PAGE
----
Environmental policies designed by white power brokers at the expense of the poor has poisoned the air they breathe, fueling cancers and leaving communities weakened in the path of the virus. A lack of federal funding left the most vulnerable communities cut off from healthcare at the most critical moment.

Put simply, America’s history of racism was itself a preexisting condition.

Of the 10 U.S. counties with the highest death rates from COVID-19, seven have populations where people of color make up the majority, according to data compiled by USA TODAY. Of the top 50 counties with the highest death rates, 31 are populated mostly by people of color. 

“COVID-19 has brought out into the open, with painful clarity, these divisions in our society that have been there for a long time but, for one reason or another, people were able to overlook them,” said Philip Landrigan, director of the Global Public Health Program at Boston College.

With nearly 1,000 people a day dying from the virus and scientists scrambling to grasp exactly how the virus spreads and kills, federal and state data has not provided enough demographic detail to show the full impact on communities of color. The race and ethnicity of people who contract the virus is known in 52% of cases, according to the Centers for Disease Control and Prevention. 

But study after study has shown clear patterns in whom the virus kills.

How systemic racism led to COVID-19’s rapid spread among people of color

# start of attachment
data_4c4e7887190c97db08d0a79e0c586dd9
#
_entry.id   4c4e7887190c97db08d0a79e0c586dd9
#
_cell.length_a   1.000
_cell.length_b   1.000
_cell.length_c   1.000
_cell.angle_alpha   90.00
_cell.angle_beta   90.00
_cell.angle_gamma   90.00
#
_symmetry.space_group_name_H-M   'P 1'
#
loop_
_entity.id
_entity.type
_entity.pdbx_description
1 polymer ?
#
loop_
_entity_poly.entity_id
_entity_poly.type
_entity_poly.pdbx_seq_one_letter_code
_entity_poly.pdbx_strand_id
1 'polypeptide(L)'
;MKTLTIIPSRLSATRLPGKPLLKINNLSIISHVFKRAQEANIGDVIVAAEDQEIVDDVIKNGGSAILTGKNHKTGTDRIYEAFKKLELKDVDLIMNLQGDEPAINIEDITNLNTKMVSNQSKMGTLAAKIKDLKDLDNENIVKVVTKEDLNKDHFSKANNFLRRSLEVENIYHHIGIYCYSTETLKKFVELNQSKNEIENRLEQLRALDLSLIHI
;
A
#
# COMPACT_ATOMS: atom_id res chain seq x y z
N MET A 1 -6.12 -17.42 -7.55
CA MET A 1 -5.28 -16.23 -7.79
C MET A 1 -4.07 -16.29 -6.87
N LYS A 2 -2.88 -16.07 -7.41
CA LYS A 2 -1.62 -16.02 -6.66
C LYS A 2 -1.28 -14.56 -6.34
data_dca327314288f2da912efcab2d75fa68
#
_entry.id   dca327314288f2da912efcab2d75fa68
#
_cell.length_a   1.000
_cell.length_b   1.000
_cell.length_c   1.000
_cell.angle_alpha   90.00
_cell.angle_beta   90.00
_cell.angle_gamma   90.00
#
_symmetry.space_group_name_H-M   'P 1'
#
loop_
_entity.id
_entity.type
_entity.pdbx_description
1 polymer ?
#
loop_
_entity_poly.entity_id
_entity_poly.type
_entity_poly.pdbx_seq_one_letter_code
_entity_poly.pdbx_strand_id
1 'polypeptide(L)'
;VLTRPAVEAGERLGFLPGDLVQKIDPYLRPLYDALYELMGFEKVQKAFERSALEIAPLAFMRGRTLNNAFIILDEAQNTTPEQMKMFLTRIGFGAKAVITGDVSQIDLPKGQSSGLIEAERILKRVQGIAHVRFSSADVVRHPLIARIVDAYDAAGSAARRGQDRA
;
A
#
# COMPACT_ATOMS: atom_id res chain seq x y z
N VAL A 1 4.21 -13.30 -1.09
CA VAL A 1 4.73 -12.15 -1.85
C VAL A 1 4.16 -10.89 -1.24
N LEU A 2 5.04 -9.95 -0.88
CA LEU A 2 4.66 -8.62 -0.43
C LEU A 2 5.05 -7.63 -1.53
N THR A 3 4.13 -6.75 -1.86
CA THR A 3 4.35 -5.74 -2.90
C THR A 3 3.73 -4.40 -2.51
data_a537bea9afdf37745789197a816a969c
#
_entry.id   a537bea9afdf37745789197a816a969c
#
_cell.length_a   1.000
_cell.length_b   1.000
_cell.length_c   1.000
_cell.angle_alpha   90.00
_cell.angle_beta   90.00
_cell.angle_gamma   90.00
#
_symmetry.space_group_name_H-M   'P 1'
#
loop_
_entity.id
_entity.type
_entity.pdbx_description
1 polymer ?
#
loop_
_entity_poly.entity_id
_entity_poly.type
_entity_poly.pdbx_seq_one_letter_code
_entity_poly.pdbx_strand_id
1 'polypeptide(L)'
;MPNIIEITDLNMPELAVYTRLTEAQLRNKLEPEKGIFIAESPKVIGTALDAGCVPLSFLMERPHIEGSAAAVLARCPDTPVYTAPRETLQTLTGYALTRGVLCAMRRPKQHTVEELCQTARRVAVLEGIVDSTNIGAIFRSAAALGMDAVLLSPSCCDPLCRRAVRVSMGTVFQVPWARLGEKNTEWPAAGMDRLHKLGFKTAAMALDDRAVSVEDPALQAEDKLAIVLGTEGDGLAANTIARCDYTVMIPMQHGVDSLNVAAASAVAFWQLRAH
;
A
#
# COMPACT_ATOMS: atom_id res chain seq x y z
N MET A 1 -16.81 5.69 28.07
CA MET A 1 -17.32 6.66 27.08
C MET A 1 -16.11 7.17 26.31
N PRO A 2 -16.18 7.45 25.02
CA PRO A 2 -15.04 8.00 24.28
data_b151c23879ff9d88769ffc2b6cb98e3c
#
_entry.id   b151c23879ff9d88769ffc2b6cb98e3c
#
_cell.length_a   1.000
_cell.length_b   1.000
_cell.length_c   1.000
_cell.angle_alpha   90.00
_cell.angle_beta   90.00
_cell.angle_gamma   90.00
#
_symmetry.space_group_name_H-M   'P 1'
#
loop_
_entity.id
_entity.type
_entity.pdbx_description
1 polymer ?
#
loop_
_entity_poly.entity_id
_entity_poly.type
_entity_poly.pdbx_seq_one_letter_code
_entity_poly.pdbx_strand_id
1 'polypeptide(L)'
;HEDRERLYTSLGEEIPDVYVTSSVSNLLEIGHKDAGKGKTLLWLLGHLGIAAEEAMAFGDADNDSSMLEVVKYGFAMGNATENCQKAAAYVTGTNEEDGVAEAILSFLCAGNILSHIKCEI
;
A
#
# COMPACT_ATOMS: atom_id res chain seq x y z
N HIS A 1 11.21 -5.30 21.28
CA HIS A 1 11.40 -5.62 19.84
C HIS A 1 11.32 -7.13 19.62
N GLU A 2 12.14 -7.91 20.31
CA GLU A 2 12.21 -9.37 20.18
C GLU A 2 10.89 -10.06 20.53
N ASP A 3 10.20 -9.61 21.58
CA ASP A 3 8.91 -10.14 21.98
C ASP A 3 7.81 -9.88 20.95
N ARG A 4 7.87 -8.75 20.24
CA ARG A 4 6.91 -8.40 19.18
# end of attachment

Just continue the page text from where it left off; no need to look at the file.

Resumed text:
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Black people are more than

COVID Could Add 20K+ Americans a Day to ‘Preexisting Conditions’

Editor’s note: Find the latest COVID-19 news and guidance in Medscape’s Coronavirus Resource Center.

Every day, another 20,000 Americans between 20 and 60 years of age could be classified as living with a “preexisting condition” because of COVID-19, researchers from the Commonwealth Fund report.

Overall, the pandemic could cause almost 3.5 million Americans to be added to this category, a fact that has important implications approximately 1 month before the US Supreme Court is expected to weigh in on the constitutionality of the Affordable Care Act (ACA), the investigators note.



Dr Eric Schneider

“Polls show that most Americans are worried that preexisting conditions could lead to loss of insurance coverage. People are surprised and even more worried when they realize that the pandemic is adding to this problem,” lead author Eric Schneider, MD, PhD, told Medscape Medical News.